Run on Kubernetes¶
Support for kubernetes is experimental. APIs may change in future releases.
Mars can run in clusters managed by Kubernetes. You
mars.deploy.kubernetes to set up a Mars cluster.
Mars uses image repository
marsproject/mars by default. Each released
version of Mars has its image since v0.3.0. For instance, the image for version
marsproject/mars:v0.3.0. If you need to build an image from
source, you may run the command below:
A docker image with Mars tagged with the current version will be built.
Then you need to make sure if you have correct client configurations for Kubernetes by running
If it reports an error, please consult documentations for kubernetes or your cluster maintainer for more information.
As Mars uses Python to operate on Kubernetes, you also need to install
Kubernetes client for Python locally. It can be installed with
# install with pip pip install kubernetes # install with conda conda install -c conda-forge python-kubernetes
After all these steps we can create a Mars cluster with one scheduler, one worker and one web service with kubernetes and run some jobs on it:
from kubernetes import config from mars.deploy.kubernetes import new_cluster import mars.tensor as mt cluster = new_cluster(config.new_client_from_config()) # new cluster will start a session and set it as default one # execute will then run in the local cluster a = mt.random.rand(10, 10) a.dot(a.T).execute() # after all jobs executed, you can turn off the cluster cluster.stop()
When you want to use this cluster elsewhere, you can obtain
endpoint from the custer object and create another
# obtain information from current cluster namespace, endpoint = cluster.namespace, cluster.endpoint # create a new cluster client from kubernetes import config from mars.deploy.kubernetes import KubernetesClusterClient cluster = KubernetesClusterClient( config.new_client_from_config(), namespace, endpoint)
new_cluster function provides several keyword arguments for users to define
the cluster. You may use the argument
image to specify the image for all
Mars pods, and the argument
timeout to specify timeout of cluster creation.
Arguments for scaling up and out of the cluster are also available.
Arguments for schedulers:
|scheduler_num||Number of schedulers in the cluster, 1 by default|
|scheduler_cpu||Number of CPUs for every scheduler|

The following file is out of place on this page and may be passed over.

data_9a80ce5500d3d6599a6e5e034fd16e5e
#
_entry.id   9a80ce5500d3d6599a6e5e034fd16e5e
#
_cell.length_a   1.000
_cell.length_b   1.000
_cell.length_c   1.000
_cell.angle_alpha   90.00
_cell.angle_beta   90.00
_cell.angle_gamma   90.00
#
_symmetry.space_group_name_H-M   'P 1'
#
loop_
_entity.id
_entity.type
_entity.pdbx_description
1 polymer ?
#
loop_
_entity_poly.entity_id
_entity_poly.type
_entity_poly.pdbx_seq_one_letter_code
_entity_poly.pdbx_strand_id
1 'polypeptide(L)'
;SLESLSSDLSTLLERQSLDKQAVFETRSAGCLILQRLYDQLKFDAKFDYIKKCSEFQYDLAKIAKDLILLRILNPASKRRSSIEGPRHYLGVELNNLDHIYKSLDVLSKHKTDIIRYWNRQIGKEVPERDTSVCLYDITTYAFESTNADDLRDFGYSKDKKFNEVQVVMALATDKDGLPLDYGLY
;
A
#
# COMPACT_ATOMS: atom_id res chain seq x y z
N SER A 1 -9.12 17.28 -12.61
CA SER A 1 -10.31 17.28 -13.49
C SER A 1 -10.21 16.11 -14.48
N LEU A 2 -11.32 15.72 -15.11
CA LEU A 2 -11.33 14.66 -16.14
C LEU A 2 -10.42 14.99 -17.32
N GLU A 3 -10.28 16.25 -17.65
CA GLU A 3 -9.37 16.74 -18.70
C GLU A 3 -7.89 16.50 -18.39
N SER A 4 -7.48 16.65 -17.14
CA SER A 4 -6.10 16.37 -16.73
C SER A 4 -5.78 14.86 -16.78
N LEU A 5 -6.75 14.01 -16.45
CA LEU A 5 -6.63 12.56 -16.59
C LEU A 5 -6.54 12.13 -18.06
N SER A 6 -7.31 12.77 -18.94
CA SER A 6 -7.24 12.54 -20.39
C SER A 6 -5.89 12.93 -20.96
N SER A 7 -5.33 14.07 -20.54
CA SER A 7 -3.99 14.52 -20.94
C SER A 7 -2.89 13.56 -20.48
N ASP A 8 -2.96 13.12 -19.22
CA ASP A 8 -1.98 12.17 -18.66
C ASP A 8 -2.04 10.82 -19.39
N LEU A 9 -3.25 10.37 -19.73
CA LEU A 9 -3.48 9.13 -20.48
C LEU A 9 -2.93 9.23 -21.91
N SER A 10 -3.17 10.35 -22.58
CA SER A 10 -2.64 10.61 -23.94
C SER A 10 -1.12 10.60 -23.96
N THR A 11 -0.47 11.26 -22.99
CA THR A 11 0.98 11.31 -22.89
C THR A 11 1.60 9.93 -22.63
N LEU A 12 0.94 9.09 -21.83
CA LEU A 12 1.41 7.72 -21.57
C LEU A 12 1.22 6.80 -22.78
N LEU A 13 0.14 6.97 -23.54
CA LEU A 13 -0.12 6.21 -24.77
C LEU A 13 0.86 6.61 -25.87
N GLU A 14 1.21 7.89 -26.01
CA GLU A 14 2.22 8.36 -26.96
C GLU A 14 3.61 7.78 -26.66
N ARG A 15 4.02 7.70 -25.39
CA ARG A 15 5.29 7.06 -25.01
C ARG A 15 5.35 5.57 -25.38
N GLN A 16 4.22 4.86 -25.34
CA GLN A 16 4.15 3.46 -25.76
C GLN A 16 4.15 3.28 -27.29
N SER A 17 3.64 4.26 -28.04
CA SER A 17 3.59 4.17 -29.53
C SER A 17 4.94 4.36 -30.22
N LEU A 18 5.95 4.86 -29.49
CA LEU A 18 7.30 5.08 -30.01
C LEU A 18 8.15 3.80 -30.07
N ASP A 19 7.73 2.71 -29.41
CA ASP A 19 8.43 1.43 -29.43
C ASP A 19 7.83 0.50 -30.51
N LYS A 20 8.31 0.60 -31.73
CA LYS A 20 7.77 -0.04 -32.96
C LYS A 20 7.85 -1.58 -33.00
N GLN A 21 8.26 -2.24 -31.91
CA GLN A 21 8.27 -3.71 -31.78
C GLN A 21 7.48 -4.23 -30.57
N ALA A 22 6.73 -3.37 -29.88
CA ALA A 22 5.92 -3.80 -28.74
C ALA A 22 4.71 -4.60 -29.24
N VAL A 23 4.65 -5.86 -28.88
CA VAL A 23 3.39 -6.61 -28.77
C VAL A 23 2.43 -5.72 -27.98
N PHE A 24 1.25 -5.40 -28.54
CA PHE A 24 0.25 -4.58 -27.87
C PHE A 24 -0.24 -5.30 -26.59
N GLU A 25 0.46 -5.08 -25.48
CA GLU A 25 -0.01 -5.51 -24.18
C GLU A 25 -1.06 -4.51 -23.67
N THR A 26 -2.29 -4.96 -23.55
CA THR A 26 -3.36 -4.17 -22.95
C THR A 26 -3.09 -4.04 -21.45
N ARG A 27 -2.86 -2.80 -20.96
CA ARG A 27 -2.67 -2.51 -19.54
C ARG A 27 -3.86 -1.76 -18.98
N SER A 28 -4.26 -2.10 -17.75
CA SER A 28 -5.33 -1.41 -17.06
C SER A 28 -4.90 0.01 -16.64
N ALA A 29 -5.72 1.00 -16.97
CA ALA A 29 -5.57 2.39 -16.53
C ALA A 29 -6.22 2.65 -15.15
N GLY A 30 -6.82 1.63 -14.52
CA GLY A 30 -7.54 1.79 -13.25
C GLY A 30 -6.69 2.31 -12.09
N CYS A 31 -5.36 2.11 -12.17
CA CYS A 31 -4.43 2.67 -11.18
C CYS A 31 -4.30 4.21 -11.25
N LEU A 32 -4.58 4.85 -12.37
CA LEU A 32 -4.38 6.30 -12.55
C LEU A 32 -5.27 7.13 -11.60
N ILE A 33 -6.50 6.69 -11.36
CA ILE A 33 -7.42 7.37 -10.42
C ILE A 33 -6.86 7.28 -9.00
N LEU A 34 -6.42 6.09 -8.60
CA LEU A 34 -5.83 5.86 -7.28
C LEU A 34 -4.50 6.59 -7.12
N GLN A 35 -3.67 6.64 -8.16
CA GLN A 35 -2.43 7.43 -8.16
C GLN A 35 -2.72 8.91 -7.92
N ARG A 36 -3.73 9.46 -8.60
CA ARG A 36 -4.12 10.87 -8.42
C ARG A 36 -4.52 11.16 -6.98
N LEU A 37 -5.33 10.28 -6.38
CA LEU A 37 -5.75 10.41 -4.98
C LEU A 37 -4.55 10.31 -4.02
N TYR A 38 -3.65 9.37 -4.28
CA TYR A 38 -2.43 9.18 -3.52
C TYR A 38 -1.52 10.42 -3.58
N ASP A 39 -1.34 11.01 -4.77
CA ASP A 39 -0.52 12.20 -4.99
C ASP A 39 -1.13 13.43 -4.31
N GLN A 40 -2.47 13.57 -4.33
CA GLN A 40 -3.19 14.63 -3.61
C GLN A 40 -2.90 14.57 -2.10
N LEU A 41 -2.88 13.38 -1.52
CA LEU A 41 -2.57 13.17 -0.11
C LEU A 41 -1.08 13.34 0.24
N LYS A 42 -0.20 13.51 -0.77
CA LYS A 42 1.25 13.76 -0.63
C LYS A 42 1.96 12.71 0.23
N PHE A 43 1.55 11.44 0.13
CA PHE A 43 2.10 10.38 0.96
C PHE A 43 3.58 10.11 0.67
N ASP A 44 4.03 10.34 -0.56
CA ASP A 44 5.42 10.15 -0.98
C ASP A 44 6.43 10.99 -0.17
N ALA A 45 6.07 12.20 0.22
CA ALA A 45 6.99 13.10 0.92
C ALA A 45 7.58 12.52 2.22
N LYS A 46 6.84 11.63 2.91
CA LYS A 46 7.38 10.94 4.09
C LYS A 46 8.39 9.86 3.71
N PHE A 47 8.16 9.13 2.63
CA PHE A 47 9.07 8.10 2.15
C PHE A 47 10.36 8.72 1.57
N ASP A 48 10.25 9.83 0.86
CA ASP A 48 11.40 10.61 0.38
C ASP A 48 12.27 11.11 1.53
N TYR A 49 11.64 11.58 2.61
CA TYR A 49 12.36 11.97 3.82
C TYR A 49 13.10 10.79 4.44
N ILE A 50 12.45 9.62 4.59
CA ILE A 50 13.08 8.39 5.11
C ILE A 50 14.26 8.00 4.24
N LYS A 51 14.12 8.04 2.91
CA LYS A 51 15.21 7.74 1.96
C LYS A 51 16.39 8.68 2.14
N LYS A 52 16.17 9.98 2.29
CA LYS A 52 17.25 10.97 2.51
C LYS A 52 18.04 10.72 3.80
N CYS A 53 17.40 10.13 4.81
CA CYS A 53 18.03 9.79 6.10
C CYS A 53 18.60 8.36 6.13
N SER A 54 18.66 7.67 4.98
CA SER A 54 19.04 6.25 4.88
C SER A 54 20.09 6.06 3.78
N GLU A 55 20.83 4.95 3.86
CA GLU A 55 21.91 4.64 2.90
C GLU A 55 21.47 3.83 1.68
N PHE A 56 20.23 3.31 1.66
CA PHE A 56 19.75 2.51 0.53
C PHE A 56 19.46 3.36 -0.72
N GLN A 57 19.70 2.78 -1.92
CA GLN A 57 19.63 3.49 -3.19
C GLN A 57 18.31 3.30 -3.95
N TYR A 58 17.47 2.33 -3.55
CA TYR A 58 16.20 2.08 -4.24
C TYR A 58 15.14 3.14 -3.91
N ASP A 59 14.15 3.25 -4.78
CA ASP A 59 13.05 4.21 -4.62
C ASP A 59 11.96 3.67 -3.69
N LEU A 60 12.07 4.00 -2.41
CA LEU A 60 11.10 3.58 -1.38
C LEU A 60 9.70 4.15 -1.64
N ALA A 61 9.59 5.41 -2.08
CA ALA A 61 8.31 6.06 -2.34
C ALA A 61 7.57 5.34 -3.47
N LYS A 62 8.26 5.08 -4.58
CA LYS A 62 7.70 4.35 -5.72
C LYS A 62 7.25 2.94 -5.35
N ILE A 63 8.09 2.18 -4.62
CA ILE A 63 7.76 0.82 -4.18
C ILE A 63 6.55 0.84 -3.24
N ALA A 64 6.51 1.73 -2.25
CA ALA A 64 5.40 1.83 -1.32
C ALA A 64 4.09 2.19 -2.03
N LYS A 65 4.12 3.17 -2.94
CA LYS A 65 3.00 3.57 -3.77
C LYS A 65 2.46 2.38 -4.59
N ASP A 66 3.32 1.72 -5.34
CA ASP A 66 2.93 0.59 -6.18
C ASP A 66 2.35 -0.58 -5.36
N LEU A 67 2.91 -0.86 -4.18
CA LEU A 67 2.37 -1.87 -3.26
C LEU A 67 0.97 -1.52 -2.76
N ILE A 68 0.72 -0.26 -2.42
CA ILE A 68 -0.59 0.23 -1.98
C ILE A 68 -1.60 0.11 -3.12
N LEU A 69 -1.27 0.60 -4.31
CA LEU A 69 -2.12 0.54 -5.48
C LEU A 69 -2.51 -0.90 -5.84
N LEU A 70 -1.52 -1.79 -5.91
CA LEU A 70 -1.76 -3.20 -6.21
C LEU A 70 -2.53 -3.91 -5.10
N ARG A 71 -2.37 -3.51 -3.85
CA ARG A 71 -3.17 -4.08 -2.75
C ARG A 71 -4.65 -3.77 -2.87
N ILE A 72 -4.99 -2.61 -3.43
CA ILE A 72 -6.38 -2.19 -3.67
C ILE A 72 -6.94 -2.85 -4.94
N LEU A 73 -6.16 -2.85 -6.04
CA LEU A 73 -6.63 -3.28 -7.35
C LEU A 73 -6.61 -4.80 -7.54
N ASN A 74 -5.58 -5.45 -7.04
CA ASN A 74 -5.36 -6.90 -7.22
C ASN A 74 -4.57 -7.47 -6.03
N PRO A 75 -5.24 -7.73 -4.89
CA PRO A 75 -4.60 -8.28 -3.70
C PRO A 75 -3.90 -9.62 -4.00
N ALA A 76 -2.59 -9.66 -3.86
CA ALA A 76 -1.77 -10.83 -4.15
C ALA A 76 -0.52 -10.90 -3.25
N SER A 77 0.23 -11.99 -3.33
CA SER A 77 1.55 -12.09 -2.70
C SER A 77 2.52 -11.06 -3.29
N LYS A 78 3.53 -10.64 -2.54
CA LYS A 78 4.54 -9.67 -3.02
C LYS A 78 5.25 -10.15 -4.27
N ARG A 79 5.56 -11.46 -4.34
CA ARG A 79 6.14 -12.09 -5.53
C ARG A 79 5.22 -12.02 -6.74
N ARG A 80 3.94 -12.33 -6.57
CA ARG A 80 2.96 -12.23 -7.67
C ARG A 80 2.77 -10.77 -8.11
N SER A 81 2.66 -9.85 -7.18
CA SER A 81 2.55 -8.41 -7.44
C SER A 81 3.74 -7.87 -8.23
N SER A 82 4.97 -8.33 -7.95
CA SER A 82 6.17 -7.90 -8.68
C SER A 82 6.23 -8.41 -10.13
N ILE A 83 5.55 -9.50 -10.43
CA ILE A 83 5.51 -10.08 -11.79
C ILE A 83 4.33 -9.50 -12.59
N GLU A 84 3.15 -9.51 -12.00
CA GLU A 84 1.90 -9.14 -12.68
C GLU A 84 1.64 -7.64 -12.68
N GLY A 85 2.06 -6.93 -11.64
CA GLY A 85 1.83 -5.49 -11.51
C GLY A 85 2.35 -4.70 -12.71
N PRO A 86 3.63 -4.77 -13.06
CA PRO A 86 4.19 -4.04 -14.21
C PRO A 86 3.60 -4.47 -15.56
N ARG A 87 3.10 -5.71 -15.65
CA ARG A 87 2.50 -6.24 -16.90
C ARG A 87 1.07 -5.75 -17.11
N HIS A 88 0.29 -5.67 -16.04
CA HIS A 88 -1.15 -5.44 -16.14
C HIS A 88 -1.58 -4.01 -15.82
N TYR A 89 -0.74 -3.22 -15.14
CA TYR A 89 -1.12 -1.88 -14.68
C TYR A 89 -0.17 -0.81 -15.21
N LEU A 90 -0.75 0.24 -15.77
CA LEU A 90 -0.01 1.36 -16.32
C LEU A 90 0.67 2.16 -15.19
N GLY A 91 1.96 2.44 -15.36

|scheduler_mem||Memory size for schedulers in the cluster, in bytes or size
Arguments for workers:
|worker_num||Number of workers in the cluster, 1 by default|
|worker_cpu||Number of CPUs for every worker|
|worker_mem||Memory size for workers in the cluster, in bytes or size units
|worker_spill_paths||List of spill paths for worker pods on hosts|
|worker_cache_mem||Size or ratio of shared memory for every worker. Details about memory management of Mars workers can be found in memory tuning section.|
|min_worker_num||Minimal number of ready workers for
Arguments for web services:
|web_num||Number of web services in the cluster, 1 by default|
|web_cpu||Number of CPUs for every web service|
|web_mem||Memory size for web services in the cluster, in bytes or size
For instance, if you want to create a Mars cluster with 1 scheduler, 1 web service and 100 workers, each worker has 4 cores and 16GB memory, and stop waiting when 95 workers are ready, we can use the code below:
from kubernetes import config from mars.deploy.kubernetes import new_cluster api_client = config.new_client_from_config() cluster = new_cluster(api_client, scheduler_num=1, web_num=1, worker_num=100, worker_cpu=4, worker_mem='16g', min_worker_num=95)
new_cluster is called, it will create an independent namespace
for all objects including roles, role bindings, pods and services. When the
user destroys the service, the whole namespace will be destroyed.
Schedulers, workers and web services are created with replication controllers.
Services discover schedulers by directly accessing Kubernetes API via the
default service account.
Pod addresses and their readiness are read by workers and web services to
decide whether to start. Meanwhile the client read statuses of all pods and
check if all schedulers, web services and at least
The readiness of Mars services are decided by readiness probes
whose result can be obtained via Pod statuses. For schedulers and workers, when
the service starts, a
ReadinessActor will be created in the service and the
probe can detect it. For web services, the web port is detected.
As the default service account does not have privilege to read pods in Kubernetes API, we create roles with capability to read and watch pods using RBAC API, and then bind them to default service accounts within the namespace before creating replication controllers. This enables Mars containers to detect the status of other containers.
Mars uses Kubernetes services to expose
its service. Currently only
NodePort mode is supported, and Mars looks for
the host hosting the pod of a web service as its endpoint.
mode is not supported yet.